Saints Row IV: Re-elected and Gat out of Hell PS4 review

Saints Row IV: Re-elected and Gat out of Hell PS4 review

I’ve enjoyed revisiting some of the last-gen’s classic games on my PlayStation 4. The likes of Grand Theft Auto V, The Last of Us Remastered and Metro: Redux have blown me away with their ultra-polished visuals.

Well, now it’s Saints Row’s turn with Saints Row IV: Re-Elected and Gat out of Hell for Xbox One and PS4.

Back in 2006, those dark days before Rockstar unleashed Grand Theft Auto IV into the world, THQ’s Saints Row provided Xbox 360 owners, exclusively, with an almost perfect substitute.

Saints Row had all the violence and the humour of GTA, but without the subtlety. For me it was like a hugely enjoyable direct-to-video rip-off of Rockstar’s classic crime franchise.

As the series progressed, developer Volition has moved to make its Saints Row games less and less derivative of GTA. Instead they have became more of their own man, much more absurd and rather famously, very vulgar.

Saints Row IV: Re-elected and Gat out of Hell PS4 review

So here we are with Saints Row IV: Re-Elected and the Gat Out of Hell standalone expansion that forms this epic package. With all the DLC from the original last-gen game plus some (moderately) updated visuals, I’ll tell you right now that you certainly get your money’s worth.

For this forth outing the titular 3rd Street Saints, formally a bunch of purple-clad gang-bangers, have managed to install themselves in the White House. The Boss is now President of the United States of America but still a card carrying member of the gang. Things couldn’t get better for the Saints.

But they could get a whole lot worse.

Saints Row IV: Re-elected and Gat out of Hell PS4 review

Cue the alien invasion and the abduction of The Boss (the player) and his (or her) insertion into a strange Matrix-style version of Steelport, the city from the third game. With the help of Kinzie Kensington, the Saints’ computer hacking specialist, The Boss must crash the simulation and put an end to the alien warlord, Zinyak’s plans.

As this is just a simulation the sky’s the limit, so instead of being just an over-the-top GTA clone the game becomes more of a superhero affair with the protagonist developing powers that enable him to jump, wall run and, to a certain extent, fly.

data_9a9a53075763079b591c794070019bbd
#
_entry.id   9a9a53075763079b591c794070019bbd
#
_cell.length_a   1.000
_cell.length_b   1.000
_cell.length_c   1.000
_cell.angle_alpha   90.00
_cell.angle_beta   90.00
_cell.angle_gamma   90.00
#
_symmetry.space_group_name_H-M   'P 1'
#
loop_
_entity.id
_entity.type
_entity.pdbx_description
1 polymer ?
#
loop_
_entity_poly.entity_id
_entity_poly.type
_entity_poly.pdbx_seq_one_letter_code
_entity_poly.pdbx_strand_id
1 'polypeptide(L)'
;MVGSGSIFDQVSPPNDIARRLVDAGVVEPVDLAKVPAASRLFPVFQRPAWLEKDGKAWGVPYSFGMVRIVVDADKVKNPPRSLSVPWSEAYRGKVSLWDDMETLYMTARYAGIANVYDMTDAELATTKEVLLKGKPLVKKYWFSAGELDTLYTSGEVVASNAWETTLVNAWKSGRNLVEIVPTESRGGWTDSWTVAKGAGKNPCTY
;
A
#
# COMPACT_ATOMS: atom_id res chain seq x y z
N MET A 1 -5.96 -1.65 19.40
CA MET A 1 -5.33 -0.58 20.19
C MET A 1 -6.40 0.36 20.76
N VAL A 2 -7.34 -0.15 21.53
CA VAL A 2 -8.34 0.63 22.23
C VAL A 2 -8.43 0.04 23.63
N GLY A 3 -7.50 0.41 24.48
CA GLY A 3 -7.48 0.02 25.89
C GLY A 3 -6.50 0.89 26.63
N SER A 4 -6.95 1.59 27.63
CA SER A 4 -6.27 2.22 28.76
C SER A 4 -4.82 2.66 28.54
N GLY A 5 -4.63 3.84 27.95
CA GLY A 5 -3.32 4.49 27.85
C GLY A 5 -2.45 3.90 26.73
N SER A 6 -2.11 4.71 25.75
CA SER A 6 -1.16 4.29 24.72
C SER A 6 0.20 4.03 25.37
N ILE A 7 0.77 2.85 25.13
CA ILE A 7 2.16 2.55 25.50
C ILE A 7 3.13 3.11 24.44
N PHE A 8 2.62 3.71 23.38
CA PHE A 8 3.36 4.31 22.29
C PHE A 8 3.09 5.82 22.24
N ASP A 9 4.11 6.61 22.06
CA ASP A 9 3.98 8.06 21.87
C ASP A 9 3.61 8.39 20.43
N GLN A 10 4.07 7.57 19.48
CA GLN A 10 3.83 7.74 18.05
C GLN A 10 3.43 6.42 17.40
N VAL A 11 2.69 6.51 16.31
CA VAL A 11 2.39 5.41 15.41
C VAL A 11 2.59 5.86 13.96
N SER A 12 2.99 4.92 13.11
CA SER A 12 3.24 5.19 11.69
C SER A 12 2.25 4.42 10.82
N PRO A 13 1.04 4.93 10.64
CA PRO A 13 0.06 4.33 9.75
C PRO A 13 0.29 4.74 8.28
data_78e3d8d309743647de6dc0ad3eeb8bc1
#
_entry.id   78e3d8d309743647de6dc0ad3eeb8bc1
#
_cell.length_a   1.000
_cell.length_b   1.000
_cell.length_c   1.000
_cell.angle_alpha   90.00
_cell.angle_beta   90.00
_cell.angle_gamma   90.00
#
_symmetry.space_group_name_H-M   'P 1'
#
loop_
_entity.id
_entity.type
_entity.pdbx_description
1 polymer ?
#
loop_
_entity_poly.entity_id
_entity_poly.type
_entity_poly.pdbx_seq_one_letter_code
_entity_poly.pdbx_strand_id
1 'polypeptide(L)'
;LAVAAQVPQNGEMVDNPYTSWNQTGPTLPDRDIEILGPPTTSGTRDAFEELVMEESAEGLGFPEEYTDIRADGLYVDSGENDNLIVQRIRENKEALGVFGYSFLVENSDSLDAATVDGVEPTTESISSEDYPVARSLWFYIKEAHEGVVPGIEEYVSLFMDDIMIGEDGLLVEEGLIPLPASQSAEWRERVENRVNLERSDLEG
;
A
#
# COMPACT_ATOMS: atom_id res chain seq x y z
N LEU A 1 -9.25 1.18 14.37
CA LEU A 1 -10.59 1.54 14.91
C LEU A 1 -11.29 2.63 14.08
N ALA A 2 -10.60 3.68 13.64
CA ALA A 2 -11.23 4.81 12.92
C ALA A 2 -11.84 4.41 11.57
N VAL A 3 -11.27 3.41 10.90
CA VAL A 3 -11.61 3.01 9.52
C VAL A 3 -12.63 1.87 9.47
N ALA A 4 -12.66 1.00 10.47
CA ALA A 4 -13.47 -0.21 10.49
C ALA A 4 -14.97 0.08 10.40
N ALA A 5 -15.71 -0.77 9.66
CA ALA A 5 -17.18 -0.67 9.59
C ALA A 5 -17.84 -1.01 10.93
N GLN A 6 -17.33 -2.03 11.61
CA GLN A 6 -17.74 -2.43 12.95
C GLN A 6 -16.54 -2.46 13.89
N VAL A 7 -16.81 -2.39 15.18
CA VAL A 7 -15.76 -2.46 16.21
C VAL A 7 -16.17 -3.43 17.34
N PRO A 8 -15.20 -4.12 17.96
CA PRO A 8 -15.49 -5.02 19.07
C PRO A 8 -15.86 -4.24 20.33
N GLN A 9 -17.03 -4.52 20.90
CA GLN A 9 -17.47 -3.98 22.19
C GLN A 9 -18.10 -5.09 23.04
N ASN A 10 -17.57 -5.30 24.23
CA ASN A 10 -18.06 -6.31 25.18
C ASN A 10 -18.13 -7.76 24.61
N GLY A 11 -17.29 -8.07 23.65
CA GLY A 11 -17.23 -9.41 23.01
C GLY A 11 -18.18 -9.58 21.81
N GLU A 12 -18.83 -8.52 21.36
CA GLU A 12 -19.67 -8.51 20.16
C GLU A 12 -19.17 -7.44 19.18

By casting off the shackles of the series’ original premise, Saints Row IV takes the franchise in a new and remarkably fresh direction. All the usual activities are here. You can still jack cars and terrorise the civilians, but you can also take on digital recreations of Zinyak’s minions and a host of other activities designed to throw the alien’s simulation into chaos.

Saints Row IV: Re-elected and Gat out of Hell PS4 review

It really is nice to see the developers take a series that started out as no more than a GTA clone and take it in a madcap direction of its own.

PlayStation 4 and Xbox One owners also get an added bonus with the included Saints Row IV standalone expansion. Also available as a digital download, Gat out of Hell is a direct epilogue to the events in the main game. Following a bit of miss-adventure with a Ouija board once belonging to the infamous occultist, Alistair Crowley, Johnny Gat and his companion Kinzie find themselves sent down to hell where they must try to rescue the President before he is married off to Satan’s daughter.

Interestingly, Hell looks surprisingly like an American city, but with more flames and demons. Like the main Saints Row IV, players are given upgradable superpowers to shake things up.

The premise is paper thin and only exists as a justification to unleash mayhem. Again, it’s dumb escapism. But still it’s oh so satisfying. Gat out of Hell is also a bit short, but when viewed as an extension of the main game, it’s not bad and provides a nice encore.

Saints Row IV: Re-elected and Gat out of Hell PS4 review

There’s no doubt that Saints Row IV Re-elected is fun to play and with Gat out of Hell thrown in it is a pretty good deal. The graphics upgrade is, however, barely noticeable compared to other HD remasters. Whilst it may be fun it’s also a bit dumb, with humour that is know where near that is its kindred spirits- the GTA games.

Fans that have been struggling with the series’ turn towards the absurd may find this outing a real turn off as any seriousness that the previous games may have had is completely missing this time out. Still, this is easily the best game in the series so far and it’s great that new-gen players can now get the chance to give it a go.

Even though I can think of countless other last-gen games that I’d prefer remastered over Saints Row IV, I had a lot of fun with this remaster. If you like OTT humour and have not already played the game, before I’d recommend Saints Row IV: Re-elected.